One good thing about elevators: those cables that control the fate of your life, every elevator has about five or six cables and each one of them, independently, can support the weight of the elevator. So barring any Dennis Hopper terrorist activities, you should be fine.

There is still the chance that your elevator will simply malfunction. One second you’re humming the theme song to Reading Rainbow, next thing you’re stuck between the eighth and ninth floors with a panic attack.

I imagine being trapped in an elevator is a lot like how Richard Dreyfus felt in the shark cage when Jaws was gnashing at the bars. Or maybe it’s closer to how Dave felt stuck outside of the spaceship, asking Hal to open the pod bay doors.

Hello, Elevator, do you read me?

I’m sorry, Chris, I’m afraid I can’t do that.

What astonishes me the most about this idea of being trapped in an elevator is how aware I am of its likelihood. Yes, the chances are low, but I’m not going to pretend like it’s not common. One day it will happen. I know it will. I better face up to that fact now, rather than let it blindside me at 5:45 on some quiet winter evening.

I think there is value in accepting such truths.

We shouldn’t fear the inevitable because the fear is futile. One day we will get stuck in an elevator, as sure as we’ll pay our taxes to the man and recycle our body to the earth. I think it’s time we consider how we’ll react when that moment comes.

Hopefully, with foresight, the panic will be subdued. Remember: those cables are strong and you’re not going to plummet to your death. All you have to worry about is starving or dying of thirst. But that takes time. Chances are, you’ll be rescued in less than an hour. Maybe.

It will be a good time to think about your life. I can imagine myself running through the list of all the little things that had to happen in my past that led me here, to this building, to this moment with this elevator. Imagine how different my day would’ve been if I’d skipped on the half-dozen original Krispy Kremes.

Maybe you’ll have a book. Maybe you’ll have companions with you. You’ll probably have cell signal, so you can always post dramatic Facebook updates and post photos of your rapid deterioration as the hours drag on.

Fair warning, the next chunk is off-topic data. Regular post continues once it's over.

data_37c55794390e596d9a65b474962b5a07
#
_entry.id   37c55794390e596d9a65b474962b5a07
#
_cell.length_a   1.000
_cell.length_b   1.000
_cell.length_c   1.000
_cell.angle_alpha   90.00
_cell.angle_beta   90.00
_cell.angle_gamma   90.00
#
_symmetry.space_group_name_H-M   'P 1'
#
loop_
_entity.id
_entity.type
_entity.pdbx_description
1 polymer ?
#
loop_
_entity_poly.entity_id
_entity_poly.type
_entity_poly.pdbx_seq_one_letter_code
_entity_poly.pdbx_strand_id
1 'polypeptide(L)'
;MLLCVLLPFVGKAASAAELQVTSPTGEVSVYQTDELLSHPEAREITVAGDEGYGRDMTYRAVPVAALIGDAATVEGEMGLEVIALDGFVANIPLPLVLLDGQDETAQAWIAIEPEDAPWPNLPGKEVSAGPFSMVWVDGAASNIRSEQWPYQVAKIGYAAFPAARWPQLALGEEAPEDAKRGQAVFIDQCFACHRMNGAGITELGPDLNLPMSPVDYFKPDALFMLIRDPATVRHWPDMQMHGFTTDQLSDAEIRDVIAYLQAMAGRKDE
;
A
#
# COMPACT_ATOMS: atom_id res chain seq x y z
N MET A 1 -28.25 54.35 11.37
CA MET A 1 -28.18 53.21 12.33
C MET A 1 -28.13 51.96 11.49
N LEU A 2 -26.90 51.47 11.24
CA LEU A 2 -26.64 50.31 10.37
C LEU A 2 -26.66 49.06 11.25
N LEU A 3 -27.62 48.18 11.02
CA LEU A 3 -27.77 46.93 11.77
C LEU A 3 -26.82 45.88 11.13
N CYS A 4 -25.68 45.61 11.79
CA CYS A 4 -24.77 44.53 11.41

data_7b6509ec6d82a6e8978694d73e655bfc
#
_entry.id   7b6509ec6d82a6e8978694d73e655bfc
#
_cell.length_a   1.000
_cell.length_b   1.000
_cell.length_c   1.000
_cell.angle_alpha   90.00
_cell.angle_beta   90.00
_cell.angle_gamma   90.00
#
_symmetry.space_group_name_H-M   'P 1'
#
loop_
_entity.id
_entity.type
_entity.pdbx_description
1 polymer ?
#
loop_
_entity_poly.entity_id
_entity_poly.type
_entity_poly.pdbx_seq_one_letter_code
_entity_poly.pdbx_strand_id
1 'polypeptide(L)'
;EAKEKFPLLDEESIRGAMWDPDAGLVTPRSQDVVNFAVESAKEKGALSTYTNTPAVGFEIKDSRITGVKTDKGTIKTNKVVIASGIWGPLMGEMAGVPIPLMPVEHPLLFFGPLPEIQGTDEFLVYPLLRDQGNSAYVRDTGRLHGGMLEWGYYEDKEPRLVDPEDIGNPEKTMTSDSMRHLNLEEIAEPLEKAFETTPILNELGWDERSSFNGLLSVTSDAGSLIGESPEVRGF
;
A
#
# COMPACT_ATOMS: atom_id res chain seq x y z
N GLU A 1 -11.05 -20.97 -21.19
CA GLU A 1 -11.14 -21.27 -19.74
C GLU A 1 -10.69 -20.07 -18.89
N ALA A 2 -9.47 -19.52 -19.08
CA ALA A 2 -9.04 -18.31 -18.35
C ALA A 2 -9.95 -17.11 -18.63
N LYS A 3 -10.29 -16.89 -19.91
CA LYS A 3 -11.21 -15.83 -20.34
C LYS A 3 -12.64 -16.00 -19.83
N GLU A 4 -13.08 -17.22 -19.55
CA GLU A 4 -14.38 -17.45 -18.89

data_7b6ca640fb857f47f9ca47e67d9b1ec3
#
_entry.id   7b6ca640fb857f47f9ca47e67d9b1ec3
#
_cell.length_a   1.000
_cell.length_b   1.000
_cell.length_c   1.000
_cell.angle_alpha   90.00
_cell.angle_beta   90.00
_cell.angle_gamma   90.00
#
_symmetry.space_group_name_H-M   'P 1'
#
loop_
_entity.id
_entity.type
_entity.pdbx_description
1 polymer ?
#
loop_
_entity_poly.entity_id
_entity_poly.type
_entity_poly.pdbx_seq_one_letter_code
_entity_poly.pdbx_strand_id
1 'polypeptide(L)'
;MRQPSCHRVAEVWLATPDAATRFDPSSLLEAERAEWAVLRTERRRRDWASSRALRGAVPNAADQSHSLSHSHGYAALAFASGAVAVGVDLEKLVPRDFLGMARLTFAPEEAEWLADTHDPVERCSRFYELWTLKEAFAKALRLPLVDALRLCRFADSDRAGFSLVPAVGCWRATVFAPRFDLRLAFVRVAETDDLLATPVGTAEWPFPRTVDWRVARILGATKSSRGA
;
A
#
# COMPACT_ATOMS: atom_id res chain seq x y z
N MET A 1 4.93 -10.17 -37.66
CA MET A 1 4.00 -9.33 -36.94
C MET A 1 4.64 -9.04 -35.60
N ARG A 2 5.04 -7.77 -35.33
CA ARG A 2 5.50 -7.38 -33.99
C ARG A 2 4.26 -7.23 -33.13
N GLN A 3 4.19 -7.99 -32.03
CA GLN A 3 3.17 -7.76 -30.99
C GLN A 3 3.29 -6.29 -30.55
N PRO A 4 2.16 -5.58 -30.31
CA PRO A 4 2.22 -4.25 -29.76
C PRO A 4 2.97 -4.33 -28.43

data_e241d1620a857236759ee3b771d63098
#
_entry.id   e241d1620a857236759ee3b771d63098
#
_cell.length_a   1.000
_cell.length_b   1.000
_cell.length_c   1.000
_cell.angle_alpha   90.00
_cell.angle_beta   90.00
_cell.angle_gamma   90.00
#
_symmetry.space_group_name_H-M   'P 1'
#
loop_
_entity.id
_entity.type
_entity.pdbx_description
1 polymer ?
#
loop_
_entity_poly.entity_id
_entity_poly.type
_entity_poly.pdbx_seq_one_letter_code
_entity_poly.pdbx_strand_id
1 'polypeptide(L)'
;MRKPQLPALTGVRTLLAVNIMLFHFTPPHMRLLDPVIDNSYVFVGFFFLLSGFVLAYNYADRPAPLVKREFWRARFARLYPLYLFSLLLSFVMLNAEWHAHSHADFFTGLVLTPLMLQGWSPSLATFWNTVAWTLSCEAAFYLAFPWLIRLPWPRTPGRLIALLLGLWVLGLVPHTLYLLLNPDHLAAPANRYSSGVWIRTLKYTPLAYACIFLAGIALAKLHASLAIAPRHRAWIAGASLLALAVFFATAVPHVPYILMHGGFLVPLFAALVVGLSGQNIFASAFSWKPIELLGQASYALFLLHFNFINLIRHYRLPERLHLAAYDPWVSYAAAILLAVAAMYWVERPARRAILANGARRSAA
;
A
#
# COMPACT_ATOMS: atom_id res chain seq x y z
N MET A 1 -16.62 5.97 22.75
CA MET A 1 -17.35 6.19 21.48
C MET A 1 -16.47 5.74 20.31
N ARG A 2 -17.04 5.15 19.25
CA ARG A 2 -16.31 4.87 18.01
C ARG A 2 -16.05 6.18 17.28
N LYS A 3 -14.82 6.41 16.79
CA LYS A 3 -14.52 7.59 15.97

This will be a good story.

Just sit tight. Help is on the way.

When it’s all done, you’ll feel as fresh as a sixteen year old with a learner’s permit. If getting stuck in an elevator is something that everyone has to do once, then you’ve checked it off your list. Congrats. Now, just hope this doesn’t happen to you:

52. Whale watching

How often do you think about whales? I’ll tell you right now you don’t think about whales enough. Strange, too, considering even the smallest of them is still around 11 feet long. They inhabit every ocean. They number in the millions. The biggest of them, the Blue Whale, floats around at nearly 100 feet long, often traveling alone, an enormous peaceful beast that could swallow humans whole but feeds instead on tiny crustaceans called krill. We take for granted the fact that whales would be a terrifying force if they could fly.

Did you know that Sperm Whales have the largest brain of any animal?

They’re warm-blooded mammals, evolved from land-dwelling creatures of yore, insulated by blubber (one of my favorite words ever) that lets them sink to ocean depths where the sun don’t shine. They’ve got lung access through holes in the top of their heads, so they stay mostly submerged while breathing, first sneezing out the water that filled in the blowhole while they were swimming. How cool is that?

Did you know that Orca Whales are considered apex predators? That means they have no natural predator. At over twenty feet long, you better hope that they never figure out a way to stage a global uprising. Who knows if all those Orcas we’ve got caged up in theme parks aren’t being captured and posted there on purpose to learn our weaknesses.

Did you know that whales never sleep?

Research has shown that their brains have similar structures as those of humans, which means they learn and cooperate and behave quite similarly to us. It’s even suggested that they’re capable of existential thoughts and emotions. I’ve always thought of whales as these secretly wise creatures with all the answers to the universe, sharing the truth of existence in their mournful whale songs that we simply can’t understand.

Whales aren’t the only under-appreciated creatures on the planet, but I think they’re the ones we overlook the most. I’ve never gone whale watching. The closest I’ve come to one is watching Planet Earth. This is a shame. They are such beautiful, majestic, mysterious creatures and we pretend like they’re not even there.

We forget how small we are sometimes, how there are other creatures out there that are, in my opinion, a lot more fascinating than some of the people I meet.

51. The coward test

I wanted to share a story that happened to me a few years ago when I was working at a coffee-shop in Santa Rosa. Regarding the setting: it was an old stone building with a private parking lot out back, neighboring a decommissioned train station, frequented by all variety of character. I was 19 years old and I was sitting in my Jeep on my brief lunch break.

Across the parking lot, I watched this guy in a green jacket approach the bike rack. He was homeless, maybe forty-five years old, with black sunglasses and baggy pants. This guy started yanking on my green bike chained to the rack just outside of the back entrance. I was a bit dumbfounded at first, bearing witness to this thievery in action, and from the driver’s seat of my Jeep I was unsure how to react.